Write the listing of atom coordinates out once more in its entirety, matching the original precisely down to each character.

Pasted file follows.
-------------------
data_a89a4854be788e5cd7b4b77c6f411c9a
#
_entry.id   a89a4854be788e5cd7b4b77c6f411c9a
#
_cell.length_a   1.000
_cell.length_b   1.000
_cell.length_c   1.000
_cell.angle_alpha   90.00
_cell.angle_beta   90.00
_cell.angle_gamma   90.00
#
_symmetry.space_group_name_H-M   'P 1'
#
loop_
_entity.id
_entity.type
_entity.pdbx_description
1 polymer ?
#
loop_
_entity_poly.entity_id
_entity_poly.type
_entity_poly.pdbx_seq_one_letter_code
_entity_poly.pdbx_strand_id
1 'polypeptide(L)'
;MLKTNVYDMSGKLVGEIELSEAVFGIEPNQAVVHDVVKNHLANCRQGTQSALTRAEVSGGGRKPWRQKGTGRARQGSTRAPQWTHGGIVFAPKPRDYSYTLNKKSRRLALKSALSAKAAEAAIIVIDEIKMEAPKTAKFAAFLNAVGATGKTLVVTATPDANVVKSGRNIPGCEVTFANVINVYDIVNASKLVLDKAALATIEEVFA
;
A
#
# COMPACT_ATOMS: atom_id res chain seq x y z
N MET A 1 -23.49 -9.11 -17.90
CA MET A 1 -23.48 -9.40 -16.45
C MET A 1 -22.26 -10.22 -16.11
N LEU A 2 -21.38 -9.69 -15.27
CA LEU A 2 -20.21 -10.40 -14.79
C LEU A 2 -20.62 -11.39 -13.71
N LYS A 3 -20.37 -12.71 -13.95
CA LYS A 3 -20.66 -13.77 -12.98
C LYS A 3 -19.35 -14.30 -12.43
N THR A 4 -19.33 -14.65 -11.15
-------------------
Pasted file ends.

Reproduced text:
data_a89a4854be788e5cd7b4b77c6f411c9a
#
_entry.id   a89a4854be788e5cd7b4b77c6f411c9a
#
_cell.length_a   1.000
_cell.length_b   1.000
_cell.length_c   1.000
_cell.angle_alpha   90.00
_cell.angle_beta   90.00
_cell.angle_gamma   90.00
#
_symmetry.space_group_name_H-M   'P 1'
#
loop_
_entity.id
_entity.type
_entity.pdbx_description
1 polymer ?
#
loop_
_entity_poly.entity_id
_entity_poly.type
_entity_poly.pdbx_seq_one_letter_code
_entity_poly.pdbx_strand_id
1 'polypeptide(L)'
;MLKTNVYDMSGKLVGEIELSEAVFGIEPNQAVVHDVVKNHLANCRQGTQSALTRAEVSGGGRKPWRQKGTGRARQGSTRAPQWTHGGIVFAPKPRDYSYTLNKKSRRLALKSALSAKAAEAAIIVIDEIKMEAPKTAKFAAFLNAVGATGKTLVVTATPDANVVKSGRNIPGCEVTFANVINVYDIVNASKLVLDKAALATIEEVFA
;
A
#
# COMPACT_ATOMS: atom_id res chain seq x y z
N MET A 1 -23.49 -9.11 -17.90
CA MET A 1 -23.48 -9.40 -16.45
C MET A 1 -22.26 -10.22 -16.11
N LEU A 2 -21.38 -9.69 -15.27
CA LEU A 2 -20.21 -10.40 -14.79
C LEU A 2 -20.62 -11.39 -13.71
N LYS A 3 -20.37 -12.71 -13.95
CA LYS A 3 -20.66 -13.77 -12.98
C LYS A 3 -19.35 -14.30 -12.43
N THR A 4 -19.33 -14.65 -11.15